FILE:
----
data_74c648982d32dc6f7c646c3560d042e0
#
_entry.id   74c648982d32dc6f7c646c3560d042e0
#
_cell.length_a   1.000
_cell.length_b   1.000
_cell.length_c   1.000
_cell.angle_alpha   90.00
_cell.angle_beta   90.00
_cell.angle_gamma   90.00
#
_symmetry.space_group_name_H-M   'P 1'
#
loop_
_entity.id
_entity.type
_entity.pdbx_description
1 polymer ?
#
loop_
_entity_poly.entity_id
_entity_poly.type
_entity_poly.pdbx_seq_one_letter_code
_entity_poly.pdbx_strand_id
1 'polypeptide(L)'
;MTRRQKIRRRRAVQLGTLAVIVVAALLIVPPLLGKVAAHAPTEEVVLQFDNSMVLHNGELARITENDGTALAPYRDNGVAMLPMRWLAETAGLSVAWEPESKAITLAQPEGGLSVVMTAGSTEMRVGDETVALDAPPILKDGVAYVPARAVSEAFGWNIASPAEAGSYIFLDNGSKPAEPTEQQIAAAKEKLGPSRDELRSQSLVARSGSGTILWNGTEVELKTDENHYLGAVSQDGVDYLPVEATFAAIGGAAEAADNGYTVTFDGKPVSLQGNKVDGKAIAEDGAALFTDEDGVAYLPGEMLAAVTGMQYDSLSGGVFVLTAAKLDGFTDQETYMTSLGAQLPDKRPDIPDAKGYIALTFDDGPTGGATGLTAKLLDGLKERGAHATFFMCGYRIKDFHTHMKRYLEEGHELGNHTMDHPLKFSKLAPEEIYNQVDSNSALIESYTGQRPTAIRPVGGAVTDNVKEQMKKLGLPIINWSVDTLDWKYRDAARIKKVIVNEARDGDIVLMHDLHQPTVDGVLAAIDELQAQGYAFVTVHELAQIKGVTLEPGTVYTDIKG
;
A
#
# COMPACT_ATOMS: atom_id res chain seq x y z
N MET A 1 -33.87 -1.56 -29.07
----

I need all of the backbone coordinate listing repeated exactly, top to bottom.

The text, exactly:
data_74c648982d32dc6f7c646c3560d042e0
#
_entry.id   74c648982d32dc6f7c646c3560d042e0
#
_cell.length_a   1.000
_cell.length_b   1.000
_cell.length_c   1.000
_cell.angle_alpha   90.00
_cell.angle_beta   90.00
_cell.angle_gamma   90.00
#
_symmetry.space_group_name_H-M   'P 1'
#
loop_
_entity.id
_entity.type
_entity.pdbx_description
1 polymer ?
#
loop_
_entity_poly.entity_id
_entity_poly.type
_entity_poly.pdbx_seq_one_letter_code
_entity_poly.pdbx_strand_id
1 'polypeptide(L)'
;MTRRQKIRRRRAVQLGTLAVIVVAALLIVPPLLGKVAAHAPTEEVVLQFDNSMVLHNGELARITENDGTALAPYRDNGVAMLPMRWLAETAGLSVAWEPESKAITLAQPEGGLSVVMTAGSTEMRVGDETVALDAPPILKDGVAYVPARAVSEAFGWNIASPAEAGSYIFLDNGSKPAEPTEQQIAAAKEKLGPSRDELRSQSLVARSGSGTILWNGTEVELKTDENHYLGAVSQDGVDYLPVEATFAAIGGAAEAADNGYTVTFDGKPVSLQGNKVDGKAIAEDGAALFTDEDGVAYLPGEMLAAVTGMQYDSLSGGVFVLTAAKLDGFTDQETYMTSLGAQLPDKRPDIPDAKGYIALTFDDGPTGGATGLTAKLLDGLKERGAHATFFMCGYRIKDFHTHMKRYLEEGHELGNHTMDHPLKFSKLAPEEIYNQVDSNSALIESYTGQRPTAIRPVGGAVTDNVKEQMKKLGLPIINWSVDTLDWKYRDAARIKKVIVNEARDGDIVLMHDLHQPTVDGVLAAIDELQAQGYAFVTVHELAQIKGVTLEPGTVYTDIKG
;
A
#
# COMPACT_ATOMS: atom_id res chain seq x y z
N MET A 1 -33.87 -1.56 -29.07